Understanding the level of maturity of your products is an essential element in deciding which partners (and there may be more than one type if you have products at different degrees of maturity) are best suited to selling your products.
As the product evolves, not only does the type of customer change, but the experience they expect from your product also changes. In the early stages of the lifecycle, the types of customers you will have are more likely to be risk takers. They aren't afraid of rolling up their sleeves and putting in the effort to make your product work because they see a benefit in doing so (or they just like playing with leading/bleeding edge technology). However, laton, we start to see customers who will only buy the product once everyone else has one. They want to be able to buy it easily, have it work seamlessly, and not pay too much for it.
That means having partners who can reach the different types of customers who may want your product. So if your product is a specialist product, you may need partners who have expertise in specific industry segments or sell complementary technologies. However, if your product addresses many market segments, geographical coverage and convenience become more important. And if your product is a technical solution, the types of partners you need to install it into an enterprise environment are going to be quite different to those servicing the SMB space.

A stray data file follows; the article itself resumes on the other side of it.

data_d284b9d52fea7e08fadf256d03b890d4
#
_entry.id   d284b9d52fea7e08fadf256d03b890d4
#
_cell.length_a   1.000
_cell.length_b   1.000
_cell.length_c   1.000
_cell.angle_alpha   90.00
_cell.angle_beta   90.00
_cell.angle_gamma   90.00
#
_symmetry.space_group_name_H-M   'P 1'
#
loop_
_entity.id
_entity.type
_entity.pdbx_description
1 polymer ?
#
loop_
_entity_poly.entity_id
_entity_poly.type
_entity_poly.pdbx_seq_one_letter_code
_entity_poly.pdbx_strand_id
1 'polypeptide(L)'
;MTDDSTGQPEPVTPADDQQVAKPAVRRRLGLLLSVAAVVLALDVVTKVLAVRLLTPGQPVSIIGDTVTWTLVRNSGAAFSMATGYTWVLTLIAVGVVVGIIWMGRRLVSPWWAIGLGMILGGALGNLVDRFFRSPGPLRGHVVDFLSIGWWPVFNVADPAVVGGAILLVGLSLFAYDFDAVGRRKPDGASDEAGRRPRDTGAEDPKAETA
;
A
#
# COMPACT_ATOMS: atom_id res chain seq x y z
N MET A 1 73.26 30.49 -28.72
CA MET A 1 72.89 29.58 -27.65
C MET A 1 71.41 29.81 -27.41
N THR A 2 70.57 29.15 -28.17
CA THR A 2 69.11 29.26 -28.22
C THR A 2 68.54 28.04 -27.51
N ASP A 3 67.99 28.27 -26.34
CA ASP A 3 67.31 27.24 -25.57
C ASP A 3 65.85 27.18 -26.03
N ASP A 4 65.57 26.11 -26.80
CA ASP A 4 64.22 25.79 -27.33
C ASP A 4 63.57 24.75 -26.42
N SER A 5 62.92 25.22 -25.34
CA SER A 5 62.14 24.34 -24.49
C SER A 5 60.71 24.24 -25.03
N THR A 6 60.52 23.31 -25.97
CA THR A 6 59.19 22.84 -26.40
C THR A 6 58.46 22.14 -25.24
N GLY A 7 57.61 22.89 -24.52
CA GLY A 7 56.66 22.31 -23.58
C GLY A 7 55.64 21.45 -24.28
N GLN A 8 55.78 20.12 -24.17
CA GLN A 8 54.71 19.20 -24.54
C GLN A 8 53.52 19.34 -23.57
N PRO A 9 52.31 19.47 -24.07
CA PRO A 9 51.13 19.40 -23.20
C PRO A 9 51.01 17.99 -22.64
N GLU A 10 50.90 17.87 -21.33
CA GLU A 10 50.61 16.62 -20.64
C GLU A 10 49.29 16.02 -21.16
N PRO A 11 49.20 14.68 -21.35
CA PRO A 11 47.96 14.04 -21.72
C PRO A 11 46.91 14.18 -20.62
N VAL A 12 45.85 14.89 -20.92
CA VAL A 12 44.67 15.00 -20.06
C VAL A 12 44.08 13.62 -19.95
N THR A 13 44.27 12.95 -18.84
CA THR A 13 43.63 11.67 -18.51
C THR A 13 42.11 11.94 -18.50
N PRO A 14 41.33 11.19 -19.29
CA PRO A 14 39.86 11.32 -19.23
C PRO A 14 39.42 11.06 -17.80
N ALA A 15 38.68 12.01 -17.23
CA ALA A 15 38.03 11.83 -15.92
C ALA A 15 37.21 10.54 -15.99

Clarity on customer segmentation, the customer's expectations, the type of experience they are looking for, and the sales cycle all need to be determined by the vendor before deciding what types and number of partners are required.
Depending on your reasons for wanting to sell through a channel, your approach to channel recruitment and management will vary dramatically. Your objectives will impact the types and number of partners you need to recruit, the activities you expect, the margin you provide, and the measures of success you need to monitor.
So that means you actually need to stop and think about why you have a channel. But more importantly, you have to make sure that everyone else in your organisation is on the same page. Inconsistency within an organisation about the role of the channel is usually the first and fundamental reason for a dysfunctional channel.
Take an organisation where the Finance Dept believes that the role of the channel is to carry stock and provide credit, the Marketing Dept believes it is lead fulfilment, and Sales believe it is to integrate the product into a more complex sale. So Finance expect the channel to be logistically efficient and operate on lower margins, Marketing expect the channel to invest in demo equipment to run pilots, and Sales expect the channel to invest in training to understand and install the product into difficult scenarios. In effect, we have three different groups within your company with three different expectations, behaving in three different ways, and monitoring three different aspects of what they perceive as a "successful" channel.
A successful channel does not happen by accident. It's not just a matter of signing up more partners and hoping that sales will come. So before you recruit those new partners or implement that new program, stop and think about why you're doing it. What are the implications in terms of cost structure, product maturity and customer reach? Does everyone in your company feel the same way? If you can get the answers to those questions right, you've established a very strong foundation to build a high performance channel.